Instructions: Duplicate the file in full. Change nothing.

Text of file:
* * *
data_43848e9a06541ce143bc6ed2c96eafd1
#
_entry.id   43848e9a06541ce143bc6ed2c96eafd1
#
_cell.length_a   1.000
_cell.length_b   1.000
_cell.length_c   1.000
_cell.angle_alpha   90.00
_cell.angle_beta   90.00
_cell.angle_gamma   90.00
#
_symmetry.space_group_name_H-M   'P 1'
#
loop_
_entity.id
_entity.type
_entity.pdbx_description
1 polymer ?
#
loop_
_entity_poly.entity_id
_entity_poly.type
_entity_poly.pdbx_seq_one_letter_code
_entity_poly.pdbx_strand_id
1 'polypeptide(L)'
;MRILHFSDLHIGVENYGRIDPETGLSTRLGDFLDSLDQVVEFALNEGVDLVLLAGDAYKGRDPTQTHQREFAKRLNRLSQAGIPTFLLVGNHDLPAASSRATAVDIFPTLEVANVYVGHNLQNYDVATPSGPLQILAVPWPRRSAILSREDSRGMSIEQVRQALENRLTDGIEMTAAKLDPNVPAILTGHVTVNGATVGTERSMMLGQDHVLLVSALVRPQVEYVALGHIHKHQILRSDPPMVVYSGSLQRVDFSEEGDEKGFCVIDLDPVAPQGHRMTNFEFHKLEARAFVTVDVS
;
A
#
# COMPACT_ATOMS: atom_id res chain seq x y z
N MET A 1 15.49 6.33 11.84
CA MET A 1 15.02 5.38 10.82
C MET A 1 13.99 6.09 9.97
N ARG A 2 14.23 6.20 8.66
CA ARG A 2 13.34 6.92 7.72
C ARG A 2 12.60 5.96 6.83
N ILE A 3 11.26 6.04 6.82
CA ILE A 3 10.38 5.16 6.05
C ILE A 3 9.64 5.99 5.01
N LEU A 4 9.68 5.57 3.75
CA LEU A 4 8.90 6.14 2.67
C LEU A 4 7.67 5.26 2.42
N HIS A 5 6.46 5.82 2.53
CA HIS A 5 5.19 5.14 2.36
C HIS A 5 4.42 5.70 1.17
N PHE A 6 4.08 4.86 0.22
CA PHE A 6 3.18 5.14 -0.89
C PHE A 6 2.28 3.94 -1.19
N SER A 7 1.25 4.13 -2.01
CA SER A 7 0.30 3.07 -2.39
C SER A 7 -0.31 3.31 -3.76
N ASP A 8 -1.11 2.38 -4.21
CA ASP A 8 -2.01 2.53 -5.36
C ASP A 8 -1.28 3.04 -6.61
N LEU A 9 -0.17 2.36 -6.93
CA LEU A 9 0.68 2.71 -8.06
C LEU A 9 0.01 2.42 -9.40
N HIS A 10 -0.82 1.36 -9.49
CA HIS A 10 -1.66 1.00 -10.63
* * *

data_43848e9a06541ce143bc6ed2c96eafd1
#
_entry.id   43848e9a06541ce143bc6ed2c96eafd1
#
_cell.length_a   1.000
_cell.length_b   1.000
_cell.length_c   1.000
_cell.angle_alpha   90.00
_cell.angle_beta   90.00
_cell.angle_gamma   90.00
#
_symmetry.space_group_name_H-M   'P 1'
#
loop_
_entity.id
_entity.type
_entity.pdbx_description
1 polymer ?
#
loop_
_entity_poly.entity_id
_entity_poly.type
_entity_poly.pdbx_seq_one_letter_code
_entity_poly.pdbx_strand_id
1 'polypeptide(L)'
;MRILHFSDLHIGVENYGRIDPETGLSTRLGDFLDSLDQVVEFALNEGVDLVLLAGDAYKGRDPTQTHQREFAKRLNRLSQAGIPTFLLVGNHDLPAASSRATAVDIFPTLEVANVYVGHNLQNYDVATPSGPLQILAVPWPRRSAILSREDSRGMSIEQVRQALENRLTDGIEMTAAKLDPNVPAILTGHVTVNGATVGTERSMMLGQDHVLLVSALVRPQVEYVALGHIHKHQILRSDPPMVVYSGSLQRVDFSEEGDEKGFCVIDLDPVAPQGHRMTNFEFHKLEARAFVTVDVS
;
A
#
# COMPACT_ATOMS: atom_id res chain seq x y z
N MET A 1 15.49 6.33 11.84
CA MET A 1 15.02 5.38 10.82
C MET A 1 13.99 6.09 9.97
N ARG A 2 14.23 6.20 8.66
CA ARG A 2 13.34 6.92 7.72
C ARG A 2 12.60 5.96 6.83
N ILE A 3 11.26 6.04 6.82
CA ILE A 3 10.38 5.16 6.05
C ILE A 3 9.64 5.99 5.01
N LEU A 4 9.68 5.57 3.75
CA LEU A 4 8.90 6.14 2.67
C LEU A 4 7.67 5.26 2.42
N HIS A 5 6.46 5.82 2.53
CA HIS A 5 5.19 5.14 2.36
C HIS A 5 4.42 5.70 1.17
N PHE A 6 4.08 4.86 0.22
CA PHE A 6 3.18 5.14 -0.89
C PHE A 6 2.28 3.94 -1.19
N SER A 7 1.25 4.13 -2.01
CA SER A 7 0.30 3.07 -2.39
C SER A 7 -0.31 3.31 -3.76
N ASP A 8 -1.11 2.38 -4.21
CA ASP A 8 -2.01 2.53 -5.36
C ASP A 8 -1.28 3.04 -6.61
N LEU A 9 -0.17 2.36 -6.93
CA LEU A 9 0.68 2.71 -8.06
C LEU A 9 0.01 2.42 -9.40
N HIS A 10 -0.82 1.36 -9.49
CA HIS A 10 -1.66 1.00 -10.63